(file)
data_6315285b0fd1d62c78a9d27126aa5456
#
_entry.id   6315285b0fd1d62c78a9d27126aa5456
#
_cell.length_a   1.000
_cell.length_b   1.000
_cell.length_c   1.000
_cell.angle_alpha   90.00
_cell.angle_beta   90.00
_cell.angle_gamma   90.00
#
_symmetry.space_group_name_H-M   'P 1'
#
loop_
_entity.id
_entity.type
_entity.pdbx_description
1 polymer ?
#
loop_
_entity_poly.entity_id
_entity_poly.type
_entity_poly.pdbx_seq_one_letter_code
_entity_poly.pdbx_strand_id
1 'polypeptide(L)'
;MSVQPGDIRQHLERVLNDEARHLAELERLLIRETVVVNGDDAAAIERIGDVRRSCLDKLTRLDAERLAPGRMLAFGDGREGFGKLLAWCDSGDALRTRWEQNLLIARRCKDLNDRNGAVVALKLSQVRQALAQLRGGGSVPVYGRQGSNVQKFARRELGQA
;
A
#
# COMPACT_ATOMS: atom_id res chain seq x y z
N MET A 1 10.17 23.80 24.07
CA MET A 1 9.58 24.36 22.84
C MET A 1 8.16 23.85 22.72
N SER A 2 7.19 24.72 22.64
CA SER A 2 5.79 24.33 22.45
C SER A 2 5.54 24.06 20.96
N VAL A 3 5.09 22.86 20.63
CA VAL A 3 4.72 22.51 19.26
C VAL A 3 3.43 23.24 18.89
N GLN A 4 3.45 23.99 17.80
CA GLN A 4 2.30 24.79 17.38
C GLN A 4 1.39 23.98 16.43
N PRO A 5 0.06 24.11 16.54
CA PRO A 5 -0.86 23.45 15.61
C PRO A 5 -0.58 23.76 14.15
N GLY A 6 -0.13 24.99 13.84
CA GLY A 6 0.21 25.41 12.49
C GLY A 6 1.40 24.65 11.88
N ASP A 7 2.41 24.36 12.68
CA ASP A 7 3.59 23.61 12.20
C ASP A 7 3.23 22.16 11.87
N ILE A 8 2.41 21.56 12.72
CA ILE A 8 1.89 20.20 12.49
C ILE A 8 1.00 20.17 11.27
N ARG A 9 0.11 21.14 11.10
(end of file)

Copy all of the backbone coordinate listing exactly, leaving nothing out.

data_6315285b0fd1d62c78a9d27126aa5456
#
_entry.id   6315285b0fd1d62c78a9d27126aa5456
#
_cell.length_a   1.000
_cell.length_b   1.000
_cell.length_c   1.000
_cell.angle_alpha   90.00
_cell.angle_beta   90.00
_cell.angle_gamma   90.00
#
_symmetry.space_group_name_H-M   'P 1'
#
loop_
_entity.id
_entity.type
_entity.pdbx_description
1 polymer ?
#
loop_
_entity_poly.entity_id
_entity_poly.type
_entity_poly.pdbx_seq_one_letter_code
_entity_poly.pdbx_strand_id
1 'polypeptide(L)'
;MSVQPGDIRQHLERVLNDEARHLAELERLLIRETVVVNGDDAAAIERIGDVRRSCLDKLTRLDAERLAPGRMLAFGDGREGFGKLLAWCDSGDALRTRWEQNLLIARRCKDLNDRNGAVVALKLSQVRQALAQLRGGGSVPVYGRQGSNVQKFARRELGQA
;
A
#
# COMPACT_ATOMS: atom_id res chain seq x y z
N MET A 1 10.17 23.80 24.07
CA MET A 1 9.58 24.36 22.84
C MET A 1 8.16 23.85 22.72
N SER A 2 7.19 24.72 22.64
CA SER A 2 5.79 24.33 22.45
C SER A 2 5.54 24.06 20.96
N VAL A 3 5.09 22.86 20.63
CA VAL A 3 4.72 22.51 19.26
C VAL A 3 3.43 23.24 18.89
N GLN A 4 3.45 23.99 17.80
CA GLN A 4 2.30 24.79 17.38
C GLN A 4 1.39 23.98 16.43
N PRO A 5 0.06 24.11 16.54
CA PRO A 5 -0.86 23.45 15.61
C PRO A 5 -0.58 23.76 14.15
N GLY A 6 -0.13 24.99 13.84
CA GLY A 6 0.21 25.41 12.49
C GLY A 6 1.40 24.65 11.88
N ASP A 7 2.41 24.36 12.68
CA ASP A 7 3.59 23.61 12.20
C ASP A 7 3.23 22.16 11.87
N ILE A 8 2.41 21.56 12.72
CA ILE A 8 1.89 20.20 12.49
C ILE A 8 1.00 20.17 11.27
N ARG A 9 0.11 21.14 11.10